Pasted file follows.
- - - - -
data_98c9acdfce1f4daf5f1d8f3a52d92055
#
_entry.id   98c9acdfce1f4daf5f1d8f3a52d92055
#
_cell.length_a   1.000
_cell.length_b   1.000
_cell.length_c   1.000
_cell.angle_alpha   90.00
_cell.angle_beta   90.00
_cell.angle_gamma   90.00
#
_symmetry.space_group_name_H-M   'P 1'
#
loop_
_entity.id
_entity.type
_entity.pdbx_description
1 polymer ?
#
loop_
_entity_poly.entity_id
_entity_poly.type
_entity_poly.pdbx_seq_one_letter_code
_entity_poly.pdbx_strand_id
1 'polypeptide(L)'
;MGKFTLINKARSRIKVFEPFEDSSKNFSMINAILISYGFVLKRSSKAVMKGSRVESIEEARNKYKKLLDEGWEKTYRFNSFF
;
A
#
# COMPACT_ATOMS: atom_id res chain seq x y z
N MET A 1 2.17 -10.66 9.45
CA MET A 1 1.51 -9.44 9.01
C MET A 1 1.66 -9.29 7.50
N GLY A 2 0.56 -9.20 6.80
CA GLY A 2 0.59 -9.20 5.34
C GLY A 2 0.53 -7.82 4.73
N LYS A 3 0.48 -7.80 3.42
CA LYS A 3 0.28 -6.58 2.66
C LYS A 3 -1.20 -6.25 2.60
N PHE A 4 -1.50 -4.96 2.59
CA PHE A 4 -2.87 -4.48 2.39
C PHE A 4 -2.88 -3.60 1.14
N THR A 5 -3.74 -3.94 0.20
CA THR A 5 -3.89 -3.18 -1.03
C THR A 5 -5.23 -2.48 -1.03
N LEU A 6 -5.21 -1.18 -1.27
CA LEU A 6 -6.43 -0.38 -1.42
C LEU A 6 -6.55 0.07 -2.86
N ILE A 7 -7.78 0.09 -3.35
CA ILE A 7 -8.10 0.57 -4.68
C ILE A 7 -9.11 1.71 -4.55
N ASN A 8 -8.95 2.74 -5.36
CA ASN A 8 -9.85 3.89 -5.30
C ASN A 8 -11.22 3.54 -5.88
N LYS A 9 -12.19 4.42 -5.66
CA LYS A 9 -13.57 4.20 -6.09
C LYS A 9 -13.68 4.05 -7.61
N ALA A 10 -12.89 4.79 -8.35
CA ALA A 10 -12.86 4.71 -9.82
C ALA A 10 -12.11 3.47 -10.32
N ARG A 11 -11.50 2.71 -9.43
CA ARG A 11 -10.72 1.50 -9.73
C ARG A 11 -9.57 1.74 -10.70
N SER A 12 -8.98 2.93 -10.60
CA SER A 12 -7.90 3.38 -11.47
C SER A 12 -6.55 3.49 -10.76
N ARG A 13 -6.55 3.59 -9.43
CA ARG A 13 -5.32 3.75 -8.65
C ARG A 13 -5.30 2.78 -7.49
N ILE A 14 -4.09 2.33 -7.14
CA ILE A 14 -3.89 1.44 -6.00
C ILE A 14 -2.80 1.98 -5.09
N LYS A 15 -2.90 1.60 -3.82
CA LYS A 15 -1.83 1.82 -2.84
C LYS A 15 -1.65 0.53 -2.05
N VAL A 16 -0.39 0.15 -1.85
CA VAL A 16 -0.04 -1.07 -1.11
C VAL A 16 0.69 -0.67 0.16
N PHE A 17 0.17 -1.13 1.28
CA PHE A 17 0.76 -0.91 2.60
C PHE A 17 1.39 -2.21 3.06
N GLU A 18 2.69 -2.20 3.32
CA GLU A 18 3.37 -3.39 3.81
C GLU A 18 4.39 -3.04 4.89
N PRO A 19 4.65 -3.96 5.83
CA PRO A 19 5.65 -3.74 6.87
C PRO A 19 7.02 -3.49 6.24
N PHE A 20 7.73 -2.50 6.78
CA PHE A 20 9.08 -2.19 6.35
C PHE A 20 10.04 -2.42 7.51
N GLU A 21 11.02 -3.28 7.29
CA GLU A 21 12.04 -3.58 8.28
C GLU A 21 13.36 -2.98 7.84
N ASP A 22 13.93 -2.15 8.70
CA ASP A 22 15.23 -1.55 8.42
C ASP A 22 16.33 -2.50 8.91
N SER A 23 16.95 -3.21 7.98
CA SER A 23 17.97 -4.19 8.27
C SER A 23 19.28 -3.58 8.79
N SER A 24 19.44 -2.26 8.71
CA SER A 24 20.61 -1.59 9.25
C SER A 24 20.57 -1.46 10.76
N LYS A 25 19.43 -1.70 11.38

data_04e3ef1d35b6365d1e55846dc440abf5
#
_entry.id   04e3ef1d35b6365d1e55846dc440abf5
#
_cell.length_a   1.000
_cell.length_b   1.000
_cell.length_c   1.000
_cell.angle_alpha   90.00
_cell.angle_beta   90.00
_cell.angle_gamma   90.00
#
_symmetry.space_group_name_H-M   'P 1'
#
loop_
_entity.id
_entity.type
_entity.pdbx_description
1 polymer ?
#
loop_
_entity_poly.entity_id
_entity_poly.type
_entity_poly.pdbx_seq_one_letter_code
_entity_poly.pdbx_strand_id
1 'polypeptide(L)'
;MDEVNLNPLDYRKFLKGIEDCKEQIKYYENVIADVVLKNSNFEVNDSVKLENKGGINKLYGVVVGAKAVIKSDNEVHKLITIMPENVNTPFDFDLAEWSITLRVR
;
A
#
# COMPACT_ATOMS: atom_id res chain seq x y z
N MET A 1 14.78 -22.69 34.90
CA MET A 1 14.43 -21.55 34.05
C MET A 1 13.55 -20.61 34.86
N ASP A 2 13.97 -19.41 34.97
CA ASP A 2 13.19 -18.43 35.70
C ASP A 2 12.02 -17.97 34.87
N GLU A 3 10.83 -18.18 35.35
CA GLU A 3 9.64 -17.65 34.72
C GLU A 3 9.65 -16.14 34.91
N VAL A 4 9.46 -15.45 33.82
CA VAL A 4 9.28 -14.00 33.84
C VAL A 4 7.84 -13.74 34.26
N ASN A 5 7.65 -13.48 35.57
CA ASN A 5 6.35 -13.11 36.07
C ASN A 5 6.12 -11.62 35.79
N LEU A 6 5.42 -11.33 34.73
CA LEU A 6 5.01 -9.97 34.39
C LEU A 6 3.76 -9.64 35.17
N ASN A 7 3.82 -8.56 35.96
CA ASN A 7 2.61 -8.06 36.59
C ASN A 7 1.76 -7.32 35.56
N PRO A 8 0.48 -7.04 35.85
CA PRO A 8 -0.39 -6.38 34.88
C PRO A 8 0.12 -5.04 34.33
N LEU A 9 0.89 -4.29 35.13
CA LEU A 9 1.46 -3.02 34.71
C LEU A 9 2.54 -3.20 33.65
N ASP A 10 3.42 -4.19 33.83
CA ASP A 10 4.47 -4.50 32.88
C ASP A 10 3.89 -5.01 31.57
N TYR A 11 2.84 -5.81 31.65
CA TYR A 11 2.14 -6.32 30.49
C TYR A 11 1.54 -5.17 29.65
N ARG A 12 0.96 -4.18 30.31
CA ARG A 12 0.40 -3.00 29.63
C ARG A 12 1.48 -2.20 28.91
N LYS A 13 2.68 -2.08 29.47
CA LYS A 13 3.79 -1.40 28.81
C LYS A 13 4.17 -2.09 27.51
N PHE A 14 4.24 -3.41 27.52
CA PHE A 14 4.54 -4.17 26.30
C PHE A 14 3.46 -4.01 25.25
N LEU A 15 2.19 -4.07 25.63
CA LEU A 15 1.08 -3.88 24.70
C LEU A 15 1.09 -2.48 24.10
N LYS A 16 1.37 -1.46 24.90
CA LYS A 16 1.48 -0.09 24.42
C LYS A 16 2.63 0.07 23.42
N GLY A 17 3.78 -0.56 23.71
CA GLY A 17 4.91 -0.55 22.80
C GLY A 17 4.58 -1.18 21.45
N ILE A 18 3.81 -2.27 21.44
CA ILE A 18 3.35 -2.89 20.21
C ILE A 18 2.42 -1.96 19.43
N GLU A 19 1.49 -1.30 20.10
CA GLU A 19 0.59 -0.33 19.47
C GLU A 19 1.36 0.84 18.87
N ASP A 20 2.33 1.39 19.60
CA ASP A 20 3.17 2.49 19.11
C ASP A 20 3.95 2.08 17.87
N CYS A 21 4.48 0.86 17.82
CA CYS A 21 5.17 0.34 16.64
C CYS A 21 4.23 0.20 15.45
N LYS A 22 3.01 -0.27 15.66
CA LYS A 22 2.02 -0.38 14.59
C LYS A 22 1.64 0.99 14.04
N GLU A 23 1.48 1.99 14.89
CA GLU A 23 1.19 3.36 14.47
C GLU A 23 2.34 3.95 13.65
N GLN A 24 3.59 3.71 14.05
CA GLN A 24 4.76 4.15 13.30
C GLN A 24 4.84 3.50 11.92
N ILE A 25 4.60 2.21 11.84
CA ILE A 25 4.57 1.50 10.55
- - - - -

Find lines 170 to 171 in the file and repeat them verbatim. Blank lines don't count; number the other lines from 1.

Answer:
N LYS A 13 2.68 -2.08 29.47
CA LYS A 13 3.79 -1.40 28.81